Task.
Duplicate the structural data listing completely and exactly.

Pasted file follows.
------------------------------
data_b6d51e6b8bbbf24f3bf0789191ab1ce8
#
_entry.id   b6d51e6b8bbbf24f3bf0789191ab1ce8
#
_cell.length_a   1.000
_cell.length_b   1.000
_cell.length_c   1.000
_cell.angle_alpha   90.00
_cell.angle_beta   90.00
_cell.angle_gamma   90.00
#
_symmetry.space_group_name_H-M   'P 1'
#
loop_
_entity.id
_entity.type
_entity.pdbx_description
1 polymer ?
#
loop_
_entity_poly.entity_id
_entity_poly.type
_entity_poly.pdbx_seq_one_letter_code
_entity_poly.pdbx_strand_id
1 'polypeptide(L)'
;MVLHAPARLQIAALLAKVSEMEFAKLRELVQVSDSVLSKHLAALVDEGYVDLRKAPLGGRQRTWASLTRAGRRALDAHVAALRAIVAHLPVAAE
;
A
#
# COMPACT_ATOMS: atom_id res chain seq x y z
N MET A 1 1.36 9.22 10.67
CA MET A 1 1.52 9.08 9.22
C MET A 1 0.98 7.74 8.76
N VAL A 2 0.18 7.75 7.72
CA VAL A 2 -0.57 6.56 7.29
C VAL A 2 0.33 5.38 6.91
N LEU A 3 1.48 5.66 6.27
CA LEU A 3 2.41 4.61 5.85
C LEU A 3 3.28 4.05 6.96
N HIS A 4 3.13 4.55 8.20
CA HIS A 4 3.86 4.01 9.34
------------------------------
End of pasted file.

data_b6d51e6b8bbbf24f3bf0789191ab1ce8
#
_entry.id   b6d51e6b8bbbf24f3bf0789191ab1ce8
#
_cell.length_a   1.000
_cell.length_b   1.000
_cell.length_c   1.000
_cell.angle_alpha   90.00
_cell.angle_beta   90.00
_cell.angle_gamma   90.00
#
_symmetry.space_group_name_H-M   'P 1'
#
loop_
_entity.id
_entity.type
_entity.pdbx_description
1 polymer ?
#
loop_
_entity_poly.entity_id
_entity_poly.type
_entity_poly.pdbx_seq_one_letter_code
_entity_poly.pdbx_strand_id
1 'polypeptide(L)'
;MVLHAPARLQIAALLAKVSEMEFAKLRELVQVSDSVLSKHLAALVDEGYVDLRKAPLGGRQRTWASLTRAGRRALDAHVAALRAIVAHLPVAAE
;
A
#
# COMPACT_ATOMS: atom_id res chain seq x y z
N MET A 1 1.36 9.22 10.67
CA MET A 1 1.52 9.08 9.22
C MET A 1 0.98 7.74 8.76
N VAL A 2 0.18 7.75 7.72
CA VAL A 2 -0.57 6.56 7.29
C VAL A 2 0.33 5.38 6.91
N LEU A 3 1.48 5.66 6.27
CA LEU A 3 2.41 4.61 5.85
C LEU A 3 3.28 4.05 6.96
N HIS A 4 3.13 4.55 8.20
CA HIS A 4 3.86 4.01 9.34